9. Anonymous Coward
    Anonymous Coward

    I don't need

    (nor want) a shiny blue disc-shaped spy on the wall. As far as I'm concerned, they can spend 200 billion on this purchse, who cares? The only thing that concerns me is that, by being a global "trend-setter" (yuk!), and because their devices will become a de facto "standard", they will force the "connectiveness" into being a legal requirement. Or, simply by squeezing non-connected devices out of production.

  10. MonkeyScrabble

    Where's the off switch?

    All I care about on the great google data slurp is, that if I buy a washing machine with this trash installed, will there be a network card I can easily remove to ensure my stuff isn't being sent to the overlord in Cali or do I have to get a screwdriver and pliers out to take the machine apart and then put it through a shredder?

    When they start paying me hard cash for my data then they can have it, until then telling me how to save energy is a waste of time. Many free websites already exist which do that for free and don't ask for anything in return. Hell I could write one, turn down the thermostat and switch the lights off. Easy. Sorted.

    This is just another data land grab dressed up as a "service" to mine data and flog it to anyone that wants it.

    Buy 'n' Large here we come.

    Also why is this spying allowed in any way, shape or form?

    Government agencies require a judge issued warrant to look at anything an internet user searches for, phone calls etc. Why can these companies do the same thing with a few shady lines in their T&Cs?

  11. Alan Bourke

    This internet of things

    Maybe don't plug the fridge into the ethernet/don't put in the WiFi password? That's what I'd do.

    1. Anonymous Coward
      Anonymous Coward

      Re: don't plug in /wifi

      But then they will put in a minimal (mobile) phone instead.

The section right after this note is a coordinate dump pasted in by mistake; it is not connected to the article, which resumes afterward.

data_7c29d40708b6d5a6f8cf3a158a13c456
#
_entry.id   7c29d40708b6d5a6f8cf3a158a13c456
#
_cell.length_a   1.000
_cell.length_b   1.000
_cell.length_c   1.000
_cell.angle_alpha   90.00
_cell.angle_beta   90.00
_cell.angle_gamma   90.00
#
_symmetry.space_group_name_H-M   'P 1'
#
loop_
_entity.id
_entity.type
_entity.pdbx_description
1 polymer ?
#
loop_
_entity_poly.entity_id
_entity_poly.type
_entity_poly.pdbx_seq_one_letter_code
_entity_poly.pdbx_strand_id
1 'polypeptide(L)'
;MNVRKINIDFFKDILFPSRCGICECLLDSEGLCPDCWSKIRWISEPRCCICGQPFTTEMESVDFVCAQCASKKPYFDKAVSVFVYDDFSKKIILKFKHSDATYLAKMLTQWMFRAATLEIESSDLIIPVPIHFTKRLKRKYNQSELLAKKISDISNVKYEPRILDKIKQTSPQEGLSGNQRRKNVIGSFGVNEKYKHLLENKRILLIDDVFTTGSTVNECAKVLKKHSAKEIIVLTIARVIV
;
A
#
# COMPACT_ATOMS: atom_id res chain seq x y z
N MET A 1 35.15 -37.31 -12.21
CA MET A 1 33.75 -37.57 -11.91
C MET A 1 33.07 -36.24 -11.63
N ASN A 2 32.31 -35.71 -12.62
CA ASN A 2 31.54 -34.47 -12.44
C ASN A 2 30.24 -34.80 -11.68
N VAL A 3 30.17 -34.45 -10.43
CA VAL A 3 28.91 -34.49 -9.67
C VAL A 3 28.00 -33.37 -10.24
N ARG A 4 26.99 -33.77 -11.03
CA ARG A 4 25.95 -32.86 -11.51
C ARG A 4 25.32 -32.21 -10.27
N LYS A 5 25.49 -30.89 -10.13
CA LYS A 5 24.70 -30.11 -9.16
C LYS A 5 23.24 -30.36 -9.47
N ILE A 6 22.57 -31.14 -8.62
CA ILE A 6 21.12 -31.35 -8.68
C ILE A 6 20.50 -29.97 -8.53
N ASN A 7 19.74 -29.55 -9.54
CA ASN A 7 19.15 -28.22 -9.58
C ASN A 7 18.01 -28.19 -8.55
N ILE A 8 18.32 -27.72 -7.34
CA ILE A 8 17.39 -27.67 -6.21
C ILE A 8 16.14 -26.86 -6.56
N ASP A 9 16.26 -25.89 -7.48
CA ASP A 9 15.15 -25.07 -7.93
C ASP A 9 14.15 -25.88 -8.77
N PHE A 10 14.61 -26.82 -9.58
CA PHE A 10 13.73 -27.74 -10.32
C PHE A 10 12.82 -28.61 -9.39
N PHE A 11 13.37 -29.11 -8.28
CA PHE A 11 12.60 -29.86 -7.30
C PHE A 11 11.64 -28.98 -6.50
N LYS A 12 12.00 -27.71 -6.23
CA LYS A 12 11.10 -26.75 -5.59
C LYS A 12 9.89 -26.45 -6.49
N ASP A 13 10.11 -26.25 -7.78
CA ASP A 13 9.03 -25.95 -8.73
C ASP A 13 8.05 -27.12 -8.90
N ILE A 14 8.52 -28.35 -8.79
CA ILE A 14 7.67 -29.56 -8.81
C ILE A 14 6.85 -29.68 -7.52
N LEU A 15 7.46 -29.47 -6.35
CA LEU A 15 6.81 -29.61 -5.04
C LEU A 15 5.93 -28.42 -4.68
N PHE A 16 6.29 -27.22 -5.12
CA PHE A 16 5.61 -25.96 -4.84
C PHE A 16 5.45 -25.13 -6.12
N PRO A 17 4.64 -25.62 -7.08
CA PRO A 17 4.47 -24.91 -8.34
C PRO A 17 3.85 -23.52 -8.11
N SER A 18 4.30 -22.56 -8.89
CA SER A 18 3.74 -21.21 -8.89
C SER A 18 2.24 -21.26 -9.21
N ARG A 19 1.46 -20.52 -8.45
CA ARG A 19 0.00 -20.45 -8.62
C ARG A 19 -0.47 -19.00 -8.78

1. BongoJoe

        Re: don't plug in /wifi

        I'd be fine here then.

        There's no signal because someone has put a mountain between my cottage and the rather inaccurately named "Everything Everywhere" mast.

      2. sorry, what?

        Re: don't plug in /wifi

        @AC from 15:00, move into a Faraday cage then ;-)

    2. Darryl

      Re: This internet of things

      C'mon Alan. Quit offering up simple solutions to people's over-the-top rants. This is El Reg, and we demand the right to gnash our teeth and wail

    3. Dan 55 Silver badge

      Re: This internet of things

      You'll need a net connection to Get Genuine within 30 days.

      1. P. Lee Silver badge

        Re: This internet of things

        > You'll need a net connection to Get Genuine within 30 days.

        I'm sorry, your fridge is counterfeit.

    4. MonkeyScrabble

      Re: This internet of things

      Some of the new cards power themselves of errant radio signals in your house, WiFi, TV or radio waves etc so don't need to be powered.

      These can run a radio transmitter that can send it's own signal, all low powered of course so not much range however, what are the chances it will connect to your Android run phone or the streetview car cruising past your house and send the data on that way whether you agree or not?

      For google plugging the fridge in will be accepting the lack of privacy T&Cs

      Unless the tracking chip can be physically removed they'll find a way to take the data whether you want to give it to them or not.

      1. Stuart Castle Silver badge

        Re: This internet of things

        Unfortunately, it's relatively easy for them to make the tracking chip very difficult to remove. Just integrate it (or it's functionality) with one of the other chips that modern fridges inexplicably need to keep something cold.

        *wishes for a return to the days of fridges just having a pump, some piping and the minimal circuitry required to control the pump..

  12. Joe Harrison

    You can't not get this

    “Our privacy policy clearly limits the use of customer information to providing and improving Nest’s products and services”

    That's right folks - we use your information to provide an improved service to our, eh, "special" customer. Available soon our new thermostat with FREE webcam!